Fleet News

First drive: Tata TL double cab 4x4

They gleam with chrome and stainless steel, they shine with metallic paint and they come with enough stylish extras to sink the ark.

But there is nothing fancy about the new Tata TL double cab pick-up, including the rock bottom price of £11,357 ex-VAT.

While the likes of Mitsubishi, Toyota, Ford and Isuzu aim for the ‘hairdresser’ end of the market, the Indian manufacturer is looking to tempt the buyer who wants practicality rather than looks.

The new model is being imported under an arrangement with MG Rover’s owners and single-cab and double-cab 2x4 and 4x4 versions are on offer. All feature a 2.0-litre intercooled turbodiesel powerplant offering 89bhp at 4,300rpm and 140lb-ft of torque at 2,500rpm and all have a one tonne payload.

Warranty is three years/60,000 miles.

Outside

The UK’s van press were invited to Longbridge at the back end of last year to view the new TL pick-up models. Some of Tata’s top executives flew in from India and we were all left impressed with the gleaming models on show. They looked the business, with chunky wheels and silver metallic paint, and the speakers on the day told a convincing fleet story.

And indeed, when the test model arrived at my house, it didn’t look half bad either. It has that chunky macho styling of other models such as the Mitsubishi L200, Nissan Navara and Ford Ranger and features large plastic protectors on the wheelarches and a massive chunk of metal under the front bumper to protect all the four-wheel drive gubbins underneath if the going gets really rough.

It’s not until you get close up that the problems start to show up...

In the front

Opening the door is courtesy of central locking (not remote) and it is then you’ll discover that the door panel is paper thin and flimsy in the extreme.

Once inside, the interior looks cheap and tacky and all the knobs and switches feel as though they might snap off at any time.

The driver’s seat is surprisingly comfortable with good lumbar support but there isn’t enough travel on the chair to give adequate legroom to anyone over about 5ft 8in. As I stand over 6ft in my bare feet, it was torture driving this vehicle.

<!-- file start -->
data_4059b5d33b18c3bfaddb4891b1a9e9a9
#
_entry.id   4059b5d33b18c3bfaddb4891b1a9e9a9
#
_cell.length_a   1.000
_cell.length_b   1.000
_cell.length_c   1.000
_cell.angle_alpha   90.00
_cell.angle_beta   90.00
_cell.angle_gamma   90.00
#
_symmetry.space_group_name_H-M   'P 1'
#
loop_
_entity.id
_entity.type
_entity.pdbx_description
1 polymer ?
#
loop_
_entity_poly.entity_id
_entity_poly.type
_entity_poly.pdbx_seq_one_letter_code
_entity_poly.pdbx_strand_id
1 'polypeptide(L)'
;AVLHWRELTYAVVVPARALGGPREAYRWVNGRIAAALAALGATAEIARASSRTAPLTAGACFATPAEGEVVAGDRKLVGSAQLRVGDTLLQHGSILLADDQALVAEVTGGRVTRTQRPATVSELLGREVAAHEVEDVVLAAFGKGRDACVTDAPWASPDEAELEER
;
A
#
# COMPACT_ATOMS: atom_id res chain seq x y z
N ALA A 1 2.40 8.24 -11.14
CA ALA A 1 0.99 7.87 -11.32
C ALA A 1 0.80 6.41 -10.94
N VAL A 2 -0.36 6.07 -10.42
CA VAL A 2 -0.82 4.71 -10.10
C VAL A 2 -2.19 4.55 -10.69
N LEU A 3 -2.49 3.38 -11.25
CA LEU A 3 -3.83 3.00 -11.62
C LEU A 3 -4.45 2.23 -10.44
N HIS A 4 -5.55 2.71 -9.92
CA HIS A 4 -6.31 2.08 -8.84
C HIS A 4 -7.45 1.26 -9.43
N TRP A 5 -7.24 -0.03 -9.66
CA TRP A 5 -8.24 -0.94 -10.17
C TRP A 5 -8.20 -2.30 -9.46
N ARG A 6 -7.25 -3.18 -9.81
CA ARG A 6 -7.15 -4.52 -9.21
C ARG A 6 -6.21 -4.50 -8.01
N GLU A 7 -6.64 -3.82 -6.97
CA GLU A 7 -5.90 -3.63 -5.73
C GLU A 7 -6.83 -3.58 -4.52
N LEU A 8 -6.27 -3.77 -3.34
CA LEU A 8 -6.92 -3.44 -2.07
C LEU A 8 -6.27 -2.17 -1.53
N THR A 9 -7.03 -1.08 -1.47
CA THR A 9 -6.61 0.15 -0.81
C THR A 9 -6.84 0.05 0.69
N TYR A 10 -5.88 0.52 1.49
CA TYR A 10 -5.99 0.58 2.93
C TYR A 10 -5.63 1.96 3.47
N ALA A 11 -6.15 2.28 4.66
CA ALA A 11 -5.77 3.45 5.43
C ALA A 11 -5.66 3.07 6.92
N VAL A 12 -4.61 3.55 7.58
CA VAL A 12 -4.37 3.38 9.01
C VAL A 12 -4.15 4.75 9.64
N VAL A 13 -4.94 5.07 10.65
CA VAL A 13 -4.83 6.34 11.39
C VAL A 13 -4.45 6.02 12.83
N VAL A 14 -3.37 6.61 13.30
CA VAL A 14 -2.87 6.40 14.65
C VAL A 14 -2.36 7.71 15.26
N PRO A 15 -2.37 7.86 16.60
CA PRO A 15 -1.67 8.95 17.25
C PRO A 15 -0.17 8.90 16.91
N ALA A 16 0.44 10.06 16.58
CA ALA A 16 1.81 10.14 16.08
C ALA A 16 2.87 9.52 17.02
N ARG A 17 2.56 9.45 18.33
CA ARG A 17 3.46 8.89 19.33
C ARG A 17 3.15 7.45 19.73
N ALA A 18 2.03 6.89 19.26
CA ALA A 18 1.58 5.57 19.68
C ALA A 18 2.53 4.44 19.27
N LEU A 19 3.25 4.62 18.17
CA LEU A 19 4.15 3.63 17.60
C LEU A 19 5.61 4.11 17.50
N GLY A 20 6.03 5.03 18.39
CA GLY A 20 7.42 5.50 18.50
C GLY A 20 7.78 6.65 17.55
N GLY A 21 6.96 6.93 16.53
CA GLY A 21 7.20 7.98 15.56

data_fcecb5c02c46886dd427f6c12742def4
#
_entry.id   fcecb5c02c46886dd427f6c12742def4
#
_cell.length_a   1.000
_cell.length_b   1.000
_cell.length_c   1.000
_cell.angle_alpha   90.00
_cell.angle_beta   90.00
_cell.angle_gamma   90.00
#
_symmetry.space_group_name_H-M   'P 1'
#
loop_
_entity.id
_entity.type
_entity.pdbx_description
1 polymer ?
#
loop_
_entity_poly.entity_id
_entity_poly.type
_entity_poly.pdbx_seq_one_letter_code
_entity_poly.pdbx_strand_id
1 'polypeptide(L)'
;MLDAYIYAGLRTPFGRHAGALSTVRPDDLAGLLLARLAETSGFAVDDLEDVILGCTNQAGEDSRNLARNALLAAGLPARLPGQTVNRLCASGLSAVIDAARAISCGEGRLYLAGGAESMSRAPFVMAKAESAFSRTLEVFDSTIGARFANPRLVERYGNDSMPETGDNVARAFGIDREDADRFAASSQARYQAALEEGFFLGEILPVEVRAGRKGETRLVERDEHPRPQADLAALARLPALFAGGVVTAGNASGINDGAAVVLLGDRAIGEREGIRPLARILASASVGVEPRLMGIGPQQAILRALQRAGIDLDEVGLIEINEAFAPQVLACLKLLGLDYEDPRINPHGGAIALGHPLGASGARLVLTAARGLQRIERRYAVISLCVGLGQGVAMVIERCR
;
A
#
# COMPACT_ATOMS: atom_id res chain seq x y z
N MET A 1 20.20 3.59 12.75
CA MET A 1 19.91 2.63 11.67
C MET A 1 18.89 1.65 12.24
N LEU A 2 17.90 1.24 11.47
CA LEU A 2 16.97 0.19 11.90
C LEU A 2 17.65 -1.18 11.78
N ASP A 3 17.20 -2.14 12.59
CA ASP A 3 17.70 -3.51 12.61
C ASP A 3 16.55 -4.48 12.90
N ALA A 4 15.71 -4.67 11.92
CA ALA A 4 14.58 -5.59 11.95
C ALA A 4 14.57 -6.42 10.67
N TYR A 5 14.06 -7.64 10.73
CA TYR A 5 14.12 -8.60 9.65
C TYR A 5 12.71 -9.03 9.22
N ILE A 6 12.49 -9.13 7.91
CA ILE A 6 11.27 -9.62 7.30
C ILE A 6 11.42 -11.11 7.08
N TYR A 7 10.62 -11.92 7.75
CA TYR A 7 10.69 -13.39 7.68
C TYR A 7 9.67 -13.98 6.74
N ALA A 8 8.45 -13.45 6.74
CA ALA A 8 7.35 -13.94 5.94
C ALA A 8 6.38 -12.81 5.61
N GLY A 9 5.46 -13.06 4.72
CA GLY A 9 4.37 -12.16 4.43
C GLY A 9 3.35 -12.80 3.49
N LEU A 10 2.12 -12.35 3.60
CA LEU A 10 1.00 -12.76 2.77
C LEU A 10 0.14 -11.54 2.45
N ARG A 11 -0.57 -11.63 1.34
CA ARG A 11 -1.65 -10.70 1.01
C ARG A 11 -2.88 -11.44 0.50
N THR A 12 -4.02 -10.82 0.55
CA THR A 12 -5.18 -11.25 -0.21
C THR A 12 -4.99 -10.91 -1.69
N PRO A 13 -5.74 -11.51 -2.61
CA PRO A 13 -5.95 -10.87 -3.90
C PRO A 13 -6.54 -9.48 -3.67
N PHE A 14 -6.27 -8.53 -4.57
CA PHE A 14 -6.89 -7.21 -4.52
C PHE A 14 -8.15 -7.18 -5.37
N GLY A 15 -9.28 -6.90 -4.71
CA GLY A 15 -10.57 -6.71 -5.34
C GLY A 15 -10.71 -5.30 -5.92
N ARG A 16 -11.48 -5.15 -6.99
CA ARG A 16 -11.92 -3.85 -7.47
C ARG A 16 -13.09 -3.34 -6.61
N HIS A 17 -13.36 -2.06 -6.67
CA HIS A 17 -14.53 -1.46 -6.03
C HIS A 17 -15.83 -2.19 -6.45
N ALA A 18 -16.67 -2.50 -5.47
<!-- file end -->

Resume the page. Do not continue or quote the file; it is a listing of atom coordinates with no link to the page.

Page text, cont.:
On the plus side, there is a good quality Clarion stereo radio/cassette player and a fair amount of legroom for rear seat passengers. Add-on extras include a towbar at £102, navigation system at £723 and fire extinguisher at £18 (prices ex-VAT)

In the back

If the front is flimsy, there is certainly nothing lacking at the business end of this vehicle. It feels hugely strong, with a massive tailgate that slams shut like the gates of Fort Knox, and there are six load-lashing eyes and a tubular protection frame behind the cab. Load area measures 1,500mm in length and 1,410mm in width.

A range of Truckman tops are available to cover the load area at between £894 and £1,088 ex-VAT and a load liner at £132 is indispensable in my view.

On the road

It is when you start up this truck that the full extent of its problems become apparent. I should have suspected something was amiss when I spied a sticker on the dashboard advising the driver to leave the engine idling for at least a minute on start-up before driving away and again before switching the engine off after a journey. Can you imagine any fleet driver bothering to do that?

The deafening diesel clatter and huge cloud of black smoke took me back to my younger days. I thought diesel engines like this had been consigned to the scrapheap years ago. Driving off was even worse. The gearchange is so clunky that it almost takes two hands to move the stick and there is an audible transmission whine from the gearbox while under way.

The power steering is so vague that it’s almost impossible to keep the vehicle in a straight line and acceleration is virtually non-existent. This truck is reported to have a turbocharger but you could have fooled me.

If you do manage to reach 60mph (it will take a long time), the whole vehicle vibrates – reminding me rather of youthful days aboard my trusty Triumph Bonneville.

I managed just 10 painful miles in this vehicle during my test week and I reckon that was nine miles too many.

Verdict

The question has to be: is this vehicle a credible fleet alternative to the established players – and the answer has to be a resounding no.

For £14,109, a fleet could buy a Mitsubishi L200 GL double cab, which is a good looker, a superb performer and a star in the residual value stakes.

The TL, on the other hand, is a relic from the 1950s that, while probably still cutting a dash in India, fails in every area in the UK. And try selling it three years down the line.

In fact, any fleet buying these vehicles would probably end up with a riot on its hands when the drivers first climbed aboard.

Fact file
Model TL s/c 2x4 TL s/c 4x4 TL d/c 2x4 TL d/c 4x4
Engine (cc): 1,948 1,948 1,948 1,948
Power (bhp/rpm): 89/4,300 89/4,300 89/4,300 89/4,300
Torque (lb-ft): 140/2,500 140/2,500 140/2,500 140/2,500
Payload (kg): 1,280 1,280 1,030 1,030
CO2 emissions (g/km): 255 255 255 255
Max speed (mph): 77 77 77 77
Price: £7,495 (ex-VAT) £8,995 (ex-VAT) £9,357 (ex-VAT) £11,357 (ex-VAT)

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